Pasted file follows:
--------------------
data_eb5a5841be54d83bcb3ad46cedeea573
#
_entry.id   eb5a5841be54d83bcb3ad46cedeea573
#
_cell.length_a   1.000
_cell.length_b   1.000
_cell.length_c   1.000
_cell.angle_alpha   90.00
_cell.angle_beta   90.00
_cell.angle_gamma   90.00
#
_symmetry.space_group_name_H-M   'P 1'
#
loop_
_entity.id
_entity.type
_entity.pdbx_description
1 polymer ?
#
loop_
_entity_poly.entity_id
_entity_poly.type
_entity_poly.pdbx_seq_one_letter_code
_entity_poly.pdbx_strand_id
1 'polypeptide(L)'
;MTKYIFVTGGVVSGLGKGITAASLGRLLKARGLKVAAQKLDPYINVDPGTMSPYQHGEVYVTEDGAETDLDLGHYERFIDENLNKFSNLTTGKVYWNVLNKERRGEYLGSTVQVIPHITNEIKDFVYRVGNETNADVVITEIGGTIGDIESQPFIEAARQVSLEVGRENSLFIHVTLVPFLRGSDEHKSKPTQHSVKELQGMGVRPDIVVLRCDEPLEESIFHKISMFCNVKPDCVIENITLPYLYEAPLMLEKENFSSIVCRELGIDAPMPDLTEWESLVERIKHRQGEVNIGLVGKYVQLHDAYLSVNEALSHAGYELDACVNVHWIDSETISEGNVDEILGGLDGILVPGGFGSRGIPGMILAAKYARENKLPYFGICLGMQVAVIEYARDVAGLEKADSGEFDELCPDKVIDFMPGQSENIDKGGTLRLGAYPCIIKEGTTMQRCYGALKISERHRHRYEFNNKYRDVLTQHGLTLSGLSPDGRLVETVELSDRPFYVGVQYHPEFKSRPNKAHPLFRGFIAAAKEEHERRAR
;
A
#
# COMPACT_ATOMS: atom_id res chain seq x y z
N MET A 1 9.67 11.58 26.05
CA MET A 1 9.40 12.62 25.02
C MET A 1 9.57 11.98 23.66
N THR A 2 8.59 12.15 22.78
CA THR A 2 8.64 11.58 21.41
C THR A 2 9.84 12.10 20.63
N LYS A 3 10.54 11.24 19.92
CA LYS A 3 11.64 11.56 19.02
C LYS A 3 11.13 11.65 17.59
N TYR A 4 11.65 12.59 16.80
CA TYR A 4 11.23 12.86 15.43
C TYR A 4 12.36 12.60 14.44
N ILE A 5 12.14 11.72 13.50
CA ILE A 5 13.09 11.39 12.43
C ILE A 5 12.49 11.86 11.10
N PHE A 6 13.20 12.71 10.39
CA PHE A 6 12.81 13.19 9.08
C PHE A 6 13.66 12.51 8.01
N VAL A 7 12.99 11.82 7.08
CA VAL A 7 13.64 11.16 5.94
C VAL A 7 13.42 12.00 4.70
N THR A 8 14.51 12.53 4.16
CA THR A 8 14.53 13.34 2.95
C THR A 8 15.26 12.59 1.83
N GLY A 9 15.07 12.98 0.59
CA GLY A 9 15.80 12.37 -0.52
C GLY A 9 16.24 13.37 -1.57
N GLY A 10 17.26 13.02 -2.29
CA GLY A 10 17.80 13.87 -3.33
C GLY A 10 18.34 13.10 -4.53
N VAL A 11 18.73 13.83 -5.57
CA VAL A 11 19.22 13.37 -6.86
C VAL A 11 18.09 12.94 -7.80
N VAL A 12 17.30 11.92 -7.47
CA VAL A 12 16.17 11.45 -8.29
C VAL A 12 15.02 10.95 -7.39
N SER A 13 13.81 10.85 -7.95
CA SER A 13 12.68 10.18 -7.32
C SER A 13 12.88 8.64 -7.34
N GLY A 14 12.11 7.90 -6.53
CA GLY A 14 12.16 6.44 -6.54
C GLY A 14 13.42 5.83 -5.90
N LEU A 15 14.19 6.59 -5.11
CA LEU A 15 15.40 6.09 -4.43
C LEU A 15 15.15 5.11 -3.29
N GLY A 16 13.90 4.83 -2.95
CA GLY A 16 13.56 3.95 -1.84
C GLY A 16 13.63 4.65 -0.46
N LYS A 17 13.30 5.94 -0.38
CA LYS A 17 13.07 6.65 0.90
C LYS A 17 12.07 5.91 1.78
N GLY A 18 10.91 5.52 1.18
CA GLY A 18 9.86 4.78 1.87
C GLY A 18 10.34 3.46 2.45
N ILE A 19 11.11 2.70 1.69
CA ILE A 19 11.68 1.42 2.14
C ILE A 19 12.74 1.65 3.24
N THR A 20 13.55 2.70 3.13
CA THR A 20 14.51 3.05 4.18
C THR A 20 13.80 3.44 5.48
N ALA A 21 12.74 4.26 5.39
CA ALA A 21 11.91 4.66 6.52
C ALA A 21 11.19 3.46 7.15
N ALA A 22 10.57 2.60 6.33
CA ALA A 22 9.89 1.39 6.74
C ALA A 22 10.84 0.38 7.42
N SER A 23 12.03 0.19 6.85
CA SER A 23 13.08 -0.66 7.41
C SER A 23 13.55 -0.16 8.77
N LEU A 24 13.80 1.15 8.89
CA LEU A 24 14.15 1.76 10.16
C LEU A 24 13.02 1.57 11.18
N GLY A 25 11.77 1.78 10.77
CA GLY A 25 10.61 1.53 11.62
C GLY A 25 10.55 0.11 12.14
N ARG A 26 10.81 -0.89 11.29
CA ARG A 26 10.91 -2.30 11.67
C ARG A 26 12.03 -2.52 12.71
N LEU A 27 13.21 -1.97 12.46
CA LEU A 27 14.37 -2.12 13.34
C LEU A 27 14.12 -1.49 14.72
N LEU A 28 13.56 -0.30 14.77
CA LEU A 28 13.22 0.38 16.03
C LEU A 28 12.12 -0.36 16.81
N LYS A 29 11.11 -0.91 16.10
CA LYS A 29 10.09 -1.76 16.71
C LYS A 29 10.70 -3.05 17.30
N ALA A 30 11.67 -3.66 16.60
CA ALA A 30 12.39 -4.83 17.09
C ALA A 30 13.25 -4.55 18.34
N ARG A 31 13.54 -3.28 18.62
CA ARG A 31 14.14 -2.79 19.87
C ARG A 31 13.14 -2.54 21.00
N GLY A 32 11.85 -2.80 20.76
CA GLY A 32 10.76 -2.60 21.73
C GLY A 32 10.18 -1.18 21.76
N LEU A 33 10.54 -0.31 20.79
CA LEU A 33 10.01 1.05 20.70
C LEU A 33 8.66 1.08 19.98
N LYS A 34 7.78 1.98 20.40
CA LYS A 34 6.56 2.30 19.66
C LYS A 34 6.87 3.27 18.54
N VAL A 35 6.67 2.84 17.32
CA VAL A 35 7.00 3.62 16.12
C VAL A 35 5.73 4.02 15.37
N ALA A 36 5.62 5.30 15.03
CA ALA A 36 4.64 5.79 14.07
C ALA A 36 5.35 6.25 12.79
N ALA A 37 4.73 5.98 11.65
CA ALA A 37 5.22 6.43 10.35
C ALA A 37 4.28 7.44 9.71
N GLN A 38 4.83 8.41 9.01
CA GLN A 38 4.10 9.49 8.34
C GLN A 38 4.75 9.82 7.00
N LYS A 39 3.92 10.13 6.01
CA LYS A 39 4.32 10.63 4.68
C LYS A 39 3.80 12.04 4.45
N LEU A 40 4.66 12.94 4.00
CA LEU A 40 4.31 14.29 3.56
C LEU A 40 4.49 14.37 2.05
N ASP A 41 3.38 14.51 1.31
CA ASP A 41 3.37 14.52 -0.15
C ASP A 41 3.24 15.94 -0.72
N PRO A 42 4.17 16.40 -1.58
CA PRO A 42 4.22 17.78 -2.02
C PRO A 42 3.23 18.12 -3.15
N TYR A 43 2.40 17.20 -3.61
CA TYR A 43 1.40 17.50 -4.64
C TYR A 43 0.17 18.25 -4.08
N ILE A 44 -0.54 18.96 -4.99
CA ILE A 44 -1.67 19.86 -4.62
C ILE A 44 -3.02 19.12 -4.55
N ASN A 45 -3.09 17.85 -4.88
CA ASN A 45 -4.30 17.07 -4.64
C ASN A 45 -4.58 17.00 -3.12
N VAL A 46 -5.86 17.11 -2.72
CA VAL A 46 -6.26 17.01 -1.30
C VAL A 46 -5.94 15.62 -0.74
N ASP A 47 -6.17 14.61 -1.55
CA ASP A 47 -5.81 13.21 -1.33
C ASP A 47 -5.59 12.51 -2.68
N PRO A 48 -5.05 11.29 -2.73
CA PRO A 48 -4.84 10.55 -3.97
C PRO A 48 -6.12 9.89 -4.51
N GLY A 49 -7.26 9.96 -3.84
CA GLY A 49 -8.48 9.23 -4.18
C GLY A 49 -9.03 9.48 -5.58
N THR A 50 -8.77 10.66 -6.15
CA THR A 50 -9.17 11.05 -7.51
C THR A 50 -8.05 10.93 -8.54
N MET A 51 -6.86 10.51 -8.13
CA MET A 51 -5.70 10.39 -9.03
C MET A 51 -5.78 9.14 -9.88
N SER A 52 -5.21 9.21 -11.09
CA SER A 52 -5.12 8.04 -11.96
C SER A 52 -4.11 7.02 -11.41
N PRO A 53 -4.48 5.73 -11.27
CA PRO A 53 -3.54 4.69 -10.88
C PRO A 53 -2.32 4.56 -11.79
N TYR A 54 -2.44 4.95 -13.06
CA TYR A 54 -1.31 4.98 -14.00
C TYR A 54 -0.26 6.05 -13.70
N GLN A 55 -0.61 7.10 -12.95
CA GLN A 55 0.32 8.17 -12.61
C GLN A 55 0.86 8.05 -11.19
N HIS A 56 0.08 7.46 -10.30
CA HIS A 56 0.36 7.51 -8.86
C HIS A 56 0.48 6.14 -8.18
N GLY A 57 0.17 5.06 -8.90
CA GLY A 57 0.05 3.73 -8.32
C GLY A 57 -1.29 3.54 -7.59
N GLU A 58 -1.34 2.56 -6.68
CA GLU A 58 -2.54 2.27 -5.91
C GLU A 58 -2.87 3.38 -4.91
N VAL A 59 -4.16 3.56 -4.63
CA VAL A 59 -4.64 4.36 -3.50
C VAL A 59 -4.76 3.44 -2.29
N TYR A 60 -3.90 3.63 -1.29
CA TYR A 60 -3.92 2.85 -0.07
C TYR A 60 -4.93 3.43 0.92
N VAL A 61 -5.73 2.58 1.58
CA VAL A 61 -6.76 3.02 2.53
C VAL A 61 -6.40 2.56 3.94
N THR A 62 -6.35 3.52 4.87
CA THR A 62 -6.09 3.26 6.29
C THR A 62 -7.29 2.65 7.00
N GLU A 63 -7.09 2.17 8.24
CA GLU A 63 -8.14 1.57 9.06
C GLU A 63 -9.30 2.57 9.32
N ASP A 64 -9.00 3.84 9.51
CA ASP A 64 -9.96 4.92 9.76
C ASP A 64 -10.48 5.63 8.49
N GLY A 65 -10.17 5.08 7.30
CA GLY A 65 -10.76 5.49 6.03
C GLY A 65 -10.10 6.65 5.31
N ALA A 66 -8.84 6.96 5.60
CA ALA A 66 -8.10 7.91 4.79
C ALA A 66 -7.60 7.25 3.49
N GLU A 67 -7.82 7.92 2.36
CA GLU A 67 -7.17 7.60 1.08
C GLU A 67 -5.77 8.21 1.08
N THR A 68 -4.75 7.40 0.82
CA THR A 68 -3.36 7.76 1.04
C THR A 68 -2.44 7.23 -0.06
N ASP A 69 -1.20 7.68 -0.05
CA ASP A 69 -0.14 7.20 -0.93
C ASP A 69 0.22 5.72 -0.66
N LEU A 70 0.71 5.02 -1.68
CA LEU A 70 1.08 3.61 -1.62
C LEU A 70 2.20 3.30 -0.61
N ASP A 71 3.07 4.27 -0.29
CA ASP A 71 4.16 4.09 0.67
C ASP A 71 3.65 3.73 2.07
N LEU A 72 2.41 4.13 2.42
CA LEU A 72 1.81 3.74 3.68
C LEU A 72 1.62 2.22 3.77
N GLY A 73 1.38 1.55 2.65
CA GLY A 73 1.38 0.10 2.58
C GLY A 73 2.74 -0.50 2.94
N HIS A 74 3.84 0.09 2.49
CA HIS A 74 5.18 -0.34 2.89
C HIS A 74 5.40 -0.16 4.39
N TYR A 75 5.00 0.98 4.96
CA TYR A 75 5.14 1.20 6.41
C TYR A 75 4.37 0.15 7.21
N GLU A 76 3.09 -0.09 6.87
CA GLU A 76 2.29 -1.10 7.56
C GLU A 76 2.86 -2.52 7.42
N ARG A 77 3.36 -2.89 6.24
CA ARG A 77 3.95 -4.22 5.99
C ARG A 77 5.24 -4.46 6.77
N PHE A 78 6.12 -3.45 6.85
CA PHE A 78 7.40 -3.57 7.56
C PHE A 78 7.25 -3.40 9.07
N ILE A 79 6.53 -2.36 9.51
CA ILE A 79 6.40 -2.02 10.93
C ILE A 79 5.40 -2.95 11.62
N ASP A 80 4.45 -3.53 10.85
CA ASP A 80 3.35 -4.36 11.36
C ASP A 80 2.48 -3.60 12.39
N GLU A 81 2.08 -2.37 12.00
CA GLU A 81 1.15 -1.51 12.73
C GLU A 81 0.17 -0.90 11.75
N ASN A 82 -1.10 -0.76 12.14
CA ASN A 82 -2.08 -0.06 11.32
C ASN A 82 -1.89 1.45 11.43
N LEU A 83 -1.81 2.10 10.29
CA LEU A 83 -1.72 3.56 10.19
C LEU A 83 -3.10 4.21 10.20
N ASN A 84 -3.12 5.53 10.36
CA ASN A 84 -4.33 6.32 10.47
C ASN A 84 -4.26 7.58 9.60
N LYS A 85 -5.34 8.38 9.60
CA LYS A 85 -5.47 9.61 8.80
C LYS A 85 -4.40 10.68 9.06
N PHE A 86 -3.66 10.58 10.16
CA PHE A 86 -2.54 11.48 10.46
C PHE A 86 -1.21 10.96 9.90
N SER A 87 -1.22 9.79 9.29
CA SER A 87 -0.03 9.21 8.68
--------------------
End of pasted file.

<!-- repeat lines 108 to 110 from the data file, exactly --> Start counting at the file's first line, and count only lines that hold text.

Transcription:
C ARG A 26 12.03 -2.52 12.71
N LEU A 27 13.21 -1.97 12.46
CA LEU A 27 14.37 -2.12 13.34